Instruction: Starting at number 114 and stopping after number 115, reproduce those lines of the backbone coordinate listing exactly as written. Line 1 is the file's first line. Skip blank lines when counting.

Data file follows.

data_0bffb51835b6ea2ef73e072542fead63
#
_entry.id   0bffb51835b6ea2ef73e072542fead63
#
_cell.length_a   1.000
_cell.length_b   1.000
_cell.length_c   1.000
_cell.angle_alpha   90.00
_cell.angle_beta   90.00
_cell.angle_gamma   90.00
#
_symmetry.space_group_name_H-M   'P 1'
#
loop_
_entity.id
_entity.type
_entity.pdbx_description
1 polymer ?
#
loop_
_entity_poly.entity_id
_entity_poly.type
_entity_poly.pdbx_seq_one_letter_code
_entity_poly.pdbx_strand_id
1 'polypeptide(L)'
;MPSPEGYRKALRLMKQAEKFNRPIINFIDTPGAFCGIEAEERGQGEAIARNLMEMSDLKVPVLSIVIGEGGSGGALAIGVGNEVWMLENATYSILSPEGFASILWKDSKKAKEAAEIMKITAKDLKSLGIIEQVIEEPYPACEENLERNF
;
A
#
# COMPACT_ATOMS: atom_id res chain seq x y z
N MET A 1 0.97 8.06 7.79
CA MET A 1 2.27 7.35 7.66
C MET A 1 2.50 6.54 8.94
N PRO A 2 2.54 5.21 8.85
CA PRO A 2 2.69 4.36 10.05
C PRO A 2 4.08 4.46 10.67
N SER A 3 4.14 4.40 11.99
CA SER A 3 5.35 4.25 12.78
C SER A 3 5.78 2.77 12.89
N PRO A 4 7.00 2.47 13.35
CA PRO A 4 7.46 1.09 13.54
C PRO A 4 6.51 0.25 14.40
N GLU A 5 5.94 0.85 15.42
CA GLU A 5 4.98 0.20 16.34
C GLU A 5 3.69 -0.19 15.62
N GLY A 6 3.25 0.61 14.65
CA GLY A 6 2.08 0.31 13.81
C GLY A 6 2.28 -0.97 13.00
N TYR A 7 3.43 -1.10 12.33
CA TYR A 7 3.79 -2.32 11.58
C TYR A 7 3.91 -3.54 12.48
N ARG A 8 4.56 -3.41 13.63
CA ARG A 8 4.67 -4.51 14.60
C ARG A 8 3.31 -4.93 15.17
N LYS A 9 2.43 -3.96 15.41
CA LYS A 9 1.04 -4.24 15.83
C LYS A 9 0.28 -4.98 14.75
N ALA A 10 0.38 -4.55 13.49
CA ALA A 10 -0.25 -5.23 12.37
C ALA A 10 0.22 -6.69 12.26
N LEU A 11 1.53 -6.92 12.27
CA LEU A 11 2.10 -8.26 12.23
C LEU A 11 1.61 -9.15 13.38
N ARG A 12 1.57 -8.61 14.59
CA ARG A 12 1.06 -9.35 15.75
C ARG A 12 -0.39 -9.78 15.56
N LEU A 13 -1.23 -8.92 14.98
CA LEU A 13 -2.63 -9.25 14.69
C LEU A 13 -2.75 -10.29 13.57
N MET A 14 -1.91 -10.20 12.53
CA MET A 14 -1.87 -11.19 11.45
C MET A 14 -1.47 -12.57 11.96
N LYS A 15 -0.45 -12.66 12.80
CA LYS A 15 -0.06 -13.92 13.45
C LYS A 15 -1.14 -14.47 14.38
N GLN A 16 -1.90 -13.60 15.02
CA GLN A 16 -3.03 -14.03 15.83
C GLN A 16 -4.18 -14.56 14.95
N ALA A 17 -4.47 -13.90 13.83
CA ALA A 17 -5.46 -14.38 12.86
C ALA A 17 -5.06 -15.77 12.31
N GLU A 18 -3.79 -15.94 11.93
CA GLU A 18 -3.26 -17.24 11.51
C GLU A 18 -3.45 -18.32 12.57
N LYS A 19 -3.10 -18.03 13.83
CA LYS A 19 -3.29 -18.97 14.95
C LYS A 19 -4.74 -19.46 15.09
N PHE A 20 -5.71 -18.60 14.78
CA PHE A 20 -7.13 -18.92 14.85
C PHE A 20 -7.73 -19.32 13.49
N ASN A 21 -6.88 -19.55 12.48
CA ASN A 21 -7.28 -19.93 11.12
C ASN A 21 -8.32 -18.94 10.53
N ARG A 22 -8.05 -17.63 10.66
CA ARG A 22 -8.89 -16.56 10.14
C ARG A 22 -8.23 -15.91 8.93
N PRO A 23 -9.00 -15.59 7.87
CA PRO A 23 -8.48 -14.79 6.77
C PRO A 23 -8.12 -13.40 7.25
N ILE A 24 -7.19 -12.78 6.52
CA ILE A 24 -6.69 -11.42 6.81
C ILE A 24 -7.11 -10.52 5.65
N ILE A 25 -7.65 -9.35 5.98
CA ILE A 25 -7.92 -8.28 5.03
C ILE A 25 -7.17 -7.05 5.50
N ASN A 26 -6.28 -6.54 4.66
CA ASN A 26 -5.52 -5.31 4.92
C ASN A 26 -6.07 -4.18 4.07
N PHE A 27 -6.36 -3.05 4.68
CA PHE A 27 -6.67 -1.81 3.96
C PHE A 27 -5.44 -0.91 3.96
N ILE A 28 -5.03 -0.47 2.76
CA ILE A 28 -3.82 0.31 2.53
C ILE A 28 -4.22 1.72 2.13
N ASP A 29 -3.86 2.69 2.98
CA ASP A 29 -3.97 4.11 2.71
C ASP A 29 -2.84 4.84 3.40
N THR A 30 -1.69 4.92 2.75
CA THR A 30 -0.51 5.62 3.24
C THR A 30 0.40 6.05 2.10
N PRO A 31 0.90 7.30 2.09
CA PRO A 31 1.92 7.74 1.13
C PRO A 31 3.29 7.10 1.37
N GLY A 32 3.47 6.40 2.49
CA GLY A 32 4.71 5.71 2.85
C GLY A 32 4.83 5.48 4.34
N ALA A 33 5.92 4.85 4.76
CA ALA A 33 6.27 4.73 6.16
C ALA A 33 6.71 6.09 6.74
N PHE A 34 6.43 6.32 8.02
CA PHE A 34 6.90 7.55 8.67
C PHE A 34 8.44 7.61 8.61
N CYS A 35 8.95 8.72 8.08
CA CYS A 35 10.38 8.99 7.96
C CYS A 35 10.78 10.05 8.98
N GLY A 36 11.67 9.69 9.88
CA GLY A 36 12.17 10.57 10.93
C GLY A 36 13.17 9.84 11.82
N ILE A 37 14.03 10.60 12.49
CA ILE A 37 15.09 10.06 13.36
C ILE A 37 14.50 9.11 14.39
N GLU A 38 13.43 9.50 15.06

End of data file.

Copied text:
C ILE A 28 -4.22 1.72 2.13
N ASP A 29 -3.86 2.69 2.98